New report: Blue Frontiers : Managing the environmental costs of aquaculture

A new and comprehensive analysis released by WorldFish Center and Conservation International (CI) has investigated the environmental impact of the world’s major aquaculture production systems and species, and offers a first-ever global assessment of trends and impacts of cultivated seafood. 

To download the report, click here

Understanding and quantifying the environmental impacts of aquaculture is essential for sound decision making. Using information about environmental impact, policy-makers can establish evidence-based and fair environmental regulations. Read more of this post

‘Green’ farming key to exports

 The environmental impacts of aquaculture and sustainable production practices have become important factors in purchasing decisions made by export markets, experts said yesterday.

Farmers, breeders and processors should be aware of this and apply strict standards in all their operations, Pham Anh Tuan, deputy director of the General Department of Fisheries told a conference in HCM City.

The conference, which focused on tra (pangasius) exports, heard that Viet Nam exported 153,062 tonnes of the fish worth US$376,430 in the first three months of the year, an increase of 5.2 per cent in volume and 21.6 per cent in value over the same period last year. Read more of this post

To preserve our ocean: AQUACULTURE SHOULD BE TO FISHING AS FARMING IS TO HUNTING ON LAND

Aquaculture – a solution to the word’s increasing demend for animal protein.
Fish provides a vital source of good quality and high protein food for hundreds of millions of people worldwide. The fishery industry sector contributes in an important way to world food security, in fact fish products continue to be the most-traded of food commodities, worth a record $102 billion in 2008 with a total world production of fish and fish products rose from 140 million MT in 2007 to 145 million MT in 2009.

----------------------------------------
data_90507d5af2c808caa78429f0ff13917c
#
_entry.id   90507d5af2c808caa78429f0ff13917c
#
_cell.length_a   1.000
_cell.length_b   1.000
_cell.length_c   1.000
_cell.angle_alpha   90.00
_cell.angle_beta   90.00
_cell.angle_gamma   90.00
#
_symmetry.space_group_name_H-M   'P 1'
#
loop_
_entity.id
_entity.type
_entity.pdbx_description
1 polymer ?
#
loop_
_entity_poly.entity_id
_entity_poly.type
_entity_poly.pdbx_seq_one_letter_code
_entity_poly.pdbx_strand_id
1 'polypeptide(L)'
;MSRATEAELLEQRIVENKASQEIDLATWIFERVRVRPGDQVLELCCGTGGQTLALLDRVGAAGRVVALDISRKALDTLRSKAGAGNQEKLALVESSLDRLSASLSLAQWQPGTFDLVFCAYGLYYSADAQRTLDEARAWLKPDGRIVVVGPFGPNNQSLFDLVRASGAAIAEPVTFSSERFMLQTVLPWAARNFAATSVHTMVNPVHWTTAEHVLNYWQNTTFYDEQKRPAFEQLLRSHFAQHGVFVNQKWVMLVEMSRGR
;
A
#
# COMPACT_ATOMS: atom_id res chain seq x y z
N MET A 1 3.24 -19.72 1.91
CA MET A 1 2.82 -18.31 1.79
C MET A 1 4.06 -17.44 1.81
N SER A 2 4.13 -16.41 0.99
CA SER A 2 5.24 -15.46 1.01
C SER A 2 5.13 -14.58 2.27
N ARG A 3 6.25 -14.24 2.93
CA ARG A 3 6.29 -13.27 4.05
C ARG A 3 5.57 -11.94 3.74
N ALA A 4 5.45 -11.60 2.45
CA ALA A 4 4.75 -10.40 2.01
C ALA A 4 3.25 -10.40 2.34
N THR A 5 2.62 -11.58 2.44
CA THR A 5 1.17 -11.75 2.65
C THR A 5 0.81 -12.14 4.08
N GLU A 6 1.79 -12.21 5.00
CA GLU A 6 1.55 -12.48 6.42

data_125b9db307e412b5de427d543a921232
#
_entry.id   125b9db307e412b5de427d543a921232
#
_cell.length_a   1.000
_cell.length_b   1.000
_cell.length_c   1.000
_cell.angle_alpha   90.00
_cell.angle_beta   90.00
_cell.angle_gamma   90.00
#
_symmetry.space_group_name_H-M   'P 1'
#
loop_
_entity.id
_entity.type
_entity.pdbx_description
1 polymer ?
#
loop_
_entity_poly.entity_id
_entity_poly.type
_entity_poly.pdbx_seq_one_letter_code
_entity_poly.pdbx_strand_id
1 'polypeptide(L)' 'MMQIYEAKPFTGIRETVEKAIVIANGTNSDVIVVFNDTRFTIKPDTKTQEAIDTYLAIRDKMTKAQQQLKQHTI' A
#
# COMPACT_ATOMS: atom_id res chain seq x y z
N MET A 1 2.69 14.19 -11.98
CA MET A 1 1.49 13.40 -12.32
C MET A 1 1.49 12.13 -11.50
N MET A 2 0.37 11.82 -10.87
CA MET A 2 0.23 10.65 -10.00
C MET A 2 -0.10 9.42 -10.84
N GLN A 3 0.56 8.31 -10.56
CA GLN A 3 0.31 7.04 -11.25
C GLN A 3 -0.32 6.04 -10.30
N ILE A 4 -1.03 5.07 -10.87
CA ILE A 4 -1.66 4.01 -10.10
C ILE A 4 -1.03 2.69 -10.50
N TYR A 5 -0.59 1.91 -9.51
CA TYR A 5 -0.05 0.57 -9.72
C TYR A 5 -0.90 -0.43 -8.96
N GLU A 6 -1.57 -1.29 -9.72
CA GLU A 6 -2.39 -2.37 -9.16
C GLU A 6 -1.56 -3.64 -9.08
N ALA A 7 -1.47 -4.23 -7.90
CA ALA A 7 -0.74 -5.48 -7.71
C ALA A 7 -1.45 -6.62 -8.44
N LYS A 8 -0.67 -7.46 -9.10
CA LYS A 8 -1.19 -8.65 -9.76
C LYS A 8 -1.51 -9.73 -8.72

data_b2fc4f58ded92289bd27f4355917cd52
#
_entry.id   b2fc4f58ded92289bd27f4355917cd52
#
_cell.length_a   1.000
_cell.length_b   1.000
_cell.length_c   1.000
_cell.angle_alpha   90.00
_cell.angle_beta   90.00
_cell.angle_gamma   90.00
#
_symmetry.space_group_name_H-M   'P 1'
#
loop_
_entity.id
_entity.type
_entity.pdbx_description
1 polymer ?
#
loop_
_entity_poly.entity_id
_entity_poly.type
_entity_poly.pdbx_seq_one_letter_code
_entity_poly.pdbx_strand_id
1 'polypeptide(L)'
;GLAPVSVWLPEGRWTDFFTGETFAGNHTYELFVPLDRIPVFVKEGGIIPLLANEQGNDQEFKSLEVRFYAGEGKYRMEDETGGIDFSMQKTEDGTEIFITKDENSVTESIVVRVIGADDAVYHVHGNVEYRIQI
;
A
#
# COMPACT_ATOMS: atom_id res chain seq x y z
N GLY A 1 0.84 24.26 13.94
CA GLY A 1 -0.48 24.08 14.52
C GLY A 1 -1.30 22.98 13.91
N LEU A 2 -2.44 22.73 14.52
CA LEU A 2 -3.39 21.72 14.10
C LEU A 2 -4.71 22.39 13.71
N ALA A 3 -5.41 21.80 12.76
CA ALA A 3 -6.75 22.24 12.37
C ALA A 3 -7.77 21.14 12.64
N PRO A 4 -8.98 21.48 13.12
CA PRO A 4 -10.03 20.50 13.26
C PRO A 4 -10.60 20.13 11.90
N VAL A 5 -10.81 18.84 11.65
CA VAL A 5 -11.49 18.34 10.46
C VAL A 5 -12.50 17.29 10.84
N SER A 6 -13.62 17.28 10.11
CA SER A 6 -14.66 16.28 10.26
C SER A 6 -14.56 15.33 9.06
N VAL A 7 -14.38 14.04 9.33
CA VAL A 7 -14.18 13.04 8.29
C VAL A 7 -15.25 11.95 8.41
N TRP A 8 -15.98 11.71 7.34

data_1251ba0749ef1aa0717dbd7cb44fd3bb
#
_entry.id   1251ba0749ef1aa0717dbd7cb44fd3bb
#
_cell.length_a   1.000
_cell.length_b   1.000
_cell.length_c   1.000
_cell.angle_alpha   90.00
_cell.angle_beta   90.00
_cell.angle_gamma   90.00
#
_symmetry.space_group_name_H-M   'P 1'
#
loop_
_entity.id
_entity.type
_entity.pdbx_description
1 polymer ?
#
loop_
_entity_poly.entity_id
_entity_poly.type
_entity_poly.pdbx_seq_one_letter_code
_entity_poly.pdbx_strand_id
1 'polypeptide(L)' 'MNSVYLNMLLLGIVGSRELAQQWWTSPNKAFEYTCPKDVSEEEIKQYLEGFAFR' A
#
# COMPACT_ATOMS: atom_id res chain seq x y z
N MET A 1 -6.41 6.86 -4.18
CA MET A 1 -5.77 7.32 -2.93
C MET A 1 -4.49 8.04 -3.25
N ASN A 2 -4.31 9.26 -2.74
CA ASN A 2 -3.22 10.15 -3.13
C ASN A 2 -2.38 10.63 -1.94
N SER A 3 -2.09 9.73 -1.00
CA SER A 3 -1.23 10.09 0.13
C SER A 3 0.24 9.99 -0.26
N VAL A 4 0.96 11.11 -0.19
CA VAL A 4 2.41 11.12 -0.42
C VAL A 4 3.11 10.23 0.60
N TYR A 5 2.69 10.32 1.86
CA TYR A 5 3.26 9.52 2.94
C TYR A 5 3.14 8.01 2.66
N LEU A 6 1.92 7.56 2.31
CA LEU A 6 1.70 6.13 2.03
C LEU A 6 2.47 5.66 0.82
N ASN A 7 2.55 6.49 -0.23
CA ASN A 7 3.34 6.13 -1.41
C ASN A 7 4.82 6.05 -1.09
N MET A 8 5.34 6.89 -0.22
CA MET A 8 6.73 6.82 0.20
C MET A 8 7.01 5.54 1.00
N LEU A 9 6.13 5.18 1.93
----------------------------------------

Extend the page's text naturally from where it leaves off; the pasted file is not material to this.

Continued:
Vietnam: Fisheries sector gets advice on green outcomes

Danish experts have called on Vietnam to look seriously into the fisheries sector’s impact on the environment and society after recognizing its great contribution to the national economy.

They raised their concerns at a workshop in Hanoi on December 3 where a report on analyses of the economic strategy of the fisheries industry was released.

Danish Ambassador John Nielsen emphasized major achievements made by the Vietnamese fisheries sector which has emerged as one of the 20 biggest seafood exporters in the world.

The fishing sector has made huge contributions to Vietnam’s economic development as well as living standards, said the chief Danish diplomat in the country.

His view was echoed by Simon McCoy from a research group on economic development under the University of Copenhagen, who highlighted numerous challenges for the industry.

He said aquaculture was booming in Vietnam but so far there was no serious evaluation of its impact on the environment and society.

The industry set itself to contribute between 30 and 35 percent to the agriculture-forestry-fisheries gross production output and achieve an annual growth rate of 8-10 percent by 2020.

To meet that goal, the report recommended the fisheries industry diversify domestic fish species and increase the efficiency of legal enforcement on environmental management, including liquid waste treatment and limited use of chemicals.

Fisheries leaders were advised to help fishermen find sideline occupations in an effort to reduce excessive catches while efforts should also be made to build a strategy in response to climate change.

Sector associations such as the Vietnam Association of Seafood Exporters and Processors and their branches at provincial levels were urged to work together in order to mitigate negative impacts caused by competition among processors on the sector and the national economy as a whole.

 

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